The story: As hunters prepare for Wisconsin’s wolf hunt, some scientists are warning that a proposal to sharply cull the population could destabilize it — just two years after wolves were removed from the federal endangered list. Credit: U.S. Fish and Wildlife Service
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Yesterday, Wisconsin Department of Natural Resources Secretary Cathy Stepp published a news release criticizing parts of the Center’s Oct. 13 story on the state’s wolf management.

The Center’s response:

The Wisconsin Center for Investigative Journalism stands by its report on the state Department of Natural Resources’ management of the wolf population. The report fairly and accurately draws upon the perspectives of advocates and critics of the DNR, through interviews and public records. DNR Secretary Cathy Stepp’s response mischaracterizes portions of WCIJ’s report, which we invite the public to read in its entirety. We look forward to further examinations of these important issues in the future.

The Center’s story: Scientists question state’s course on wolves
Sidebar: Anti-hunting groups excluded from wolf committee

The nonprofit Wisconsin Center for Investigative Journalism (www.WisconsinWatch.org) collaborates with Wisconsin Public Radio, Wisconsin Public Television, other news media and the UW-Madison School of Journalism and Mass Communication. All works created, published, posted or disseminated by the Center do not necessarily reflect the views or opinions of UW-Madison or any of its affiliates.

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Andy Hall, a co-founder of the Wisconsin Center for Investigative Journalism and a former Investigative Reporters and Editors board member, won dozens of awards for his reporting in 26 years at the Wisconsin State Journal and The Arizona Republic. Since the Center’s launch in 2009, he has been responsible for the Center’s journalistic and financial operations.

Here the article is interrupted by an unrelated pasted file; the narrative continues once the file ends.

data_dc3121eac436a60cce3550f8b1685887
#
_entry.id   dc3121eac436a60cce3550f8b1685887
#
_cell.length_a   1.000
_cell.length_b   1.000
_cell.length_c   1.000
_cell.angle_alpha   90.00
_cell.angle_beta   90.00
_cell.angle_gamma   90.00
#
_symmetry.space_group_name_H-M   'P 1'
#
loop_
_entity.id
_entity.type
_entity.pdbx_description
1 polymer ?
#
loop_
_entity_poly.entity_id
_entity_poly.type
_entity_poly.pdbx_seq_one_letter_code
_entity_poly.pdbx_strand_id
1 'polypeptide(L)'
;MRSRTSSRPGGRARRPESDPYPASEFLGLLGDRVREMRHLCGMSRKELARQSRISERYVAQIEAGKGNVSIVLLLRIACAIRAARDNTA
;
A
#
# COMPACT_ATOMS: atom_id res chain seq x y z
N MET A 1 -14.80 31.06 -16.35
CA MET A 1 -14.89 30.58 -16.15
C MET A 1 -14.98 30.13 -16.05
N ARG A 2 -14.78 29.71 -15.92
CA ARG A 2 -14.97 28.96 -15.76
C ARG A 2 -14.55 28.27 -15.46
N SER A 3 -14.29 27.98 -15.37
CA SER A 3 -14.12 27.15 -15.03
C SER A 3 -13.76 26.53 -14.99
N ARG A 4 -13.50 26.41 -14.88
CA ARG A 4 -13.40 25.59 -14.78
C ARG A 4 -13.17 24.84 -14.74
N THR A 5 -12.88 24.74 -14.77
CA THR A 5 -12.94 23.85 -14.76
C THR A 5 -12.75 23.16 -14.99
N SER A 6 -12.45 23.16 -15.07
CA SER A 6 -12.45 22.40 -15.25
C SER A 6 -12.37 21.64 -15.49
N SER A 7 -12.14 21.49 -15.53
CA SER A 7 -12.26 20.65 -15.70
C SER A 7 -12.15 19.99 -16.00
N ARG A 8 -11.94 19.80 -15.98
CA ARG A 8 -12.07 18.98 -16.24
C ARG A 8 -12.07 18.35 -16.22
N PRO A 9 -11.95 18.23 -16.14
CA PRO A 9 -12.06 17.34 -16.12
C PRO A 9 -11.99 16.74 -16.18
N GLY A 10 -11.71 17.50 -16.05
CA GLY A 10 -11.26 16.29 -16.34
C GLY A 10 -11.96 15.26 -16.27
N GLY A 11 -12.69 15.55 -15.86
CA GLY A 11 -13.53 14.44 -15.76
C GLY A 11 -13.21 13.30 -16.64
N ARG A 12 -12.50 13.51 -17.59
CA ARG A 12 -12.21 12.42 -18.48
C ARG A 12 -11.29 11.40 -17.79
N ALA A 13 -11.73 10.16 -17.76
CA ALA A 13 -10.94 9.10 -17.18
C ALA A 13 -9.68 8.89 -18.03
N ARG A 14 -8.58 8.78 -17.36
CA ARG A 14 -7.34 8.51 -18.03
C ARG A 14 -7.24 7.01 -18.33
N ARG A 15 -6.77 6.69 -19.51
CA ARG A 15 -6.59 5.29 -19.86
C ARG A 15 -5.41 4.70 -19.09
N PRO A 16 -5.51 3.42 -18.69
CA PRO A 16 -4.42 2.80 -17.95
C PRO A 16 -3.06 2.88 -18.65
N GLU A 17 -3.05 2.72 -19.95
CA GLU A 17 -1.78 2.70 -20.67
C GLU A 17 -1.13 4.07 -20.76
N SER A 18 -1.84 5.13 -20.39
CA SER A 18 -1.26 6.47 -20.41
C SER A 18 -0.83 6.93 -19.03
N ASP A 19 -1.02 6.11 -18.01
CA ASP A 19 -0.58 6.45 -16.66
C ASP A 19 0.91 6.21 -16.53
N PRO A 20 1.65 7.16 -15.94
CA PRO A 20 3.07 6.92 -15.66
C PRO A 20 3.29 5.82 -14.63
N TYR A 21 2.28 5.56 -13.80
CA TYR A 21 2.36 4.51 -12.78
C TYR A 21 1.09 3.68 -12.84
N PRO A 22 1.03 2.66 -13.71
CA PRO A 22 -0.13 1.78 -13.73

Hall began his career in 1982 as a copyboy at The New York Times. At The Republic, Hall helped break the “Keating Five” scandal involving Sen. John McCain. At the State Journal, Hall’s stories held government and the powerful accountable and protected the vulnerable through coverage that addressed the racial achievement gap in public schools and helped spark the creation of the nationally noted Schools of Hope volunteer tutoring program, revealed NCAA violations by University of Wisconsin athletes, and exposed appalling conditions in neglected neighborhoods such as Allied Drive and Worthington Park. Hall won a first-place award in 2008 for beat reporting from the Education Writers Association. He also has received National Headliner, Gerald Loeb, James K. Batten and Inland Press Association awards for investigative, financial, deadline and civic journalism coverage. Hall has served as a mentor to the staff of La Comunidad, a Spanish-language newspaper in Madison, and has taught numerous courses at the University of Wisconsin-Madison School of Journalism & Mass Communication. He serves on the Wisconsin Freedom of Information Council Board of Directors, Iowa Center for Public Affairs Journalism Board of Directors, and Indiana University Media School’s Journalism Alumni Board, of which he is president. He earned a bachelor’s degree from Indiana University and, in 2016, received a Distinguished Alumni Award from the IU Media School. He also serves as a member of the Institute for Nonprofit News membership task force to create and uphold high industry standards.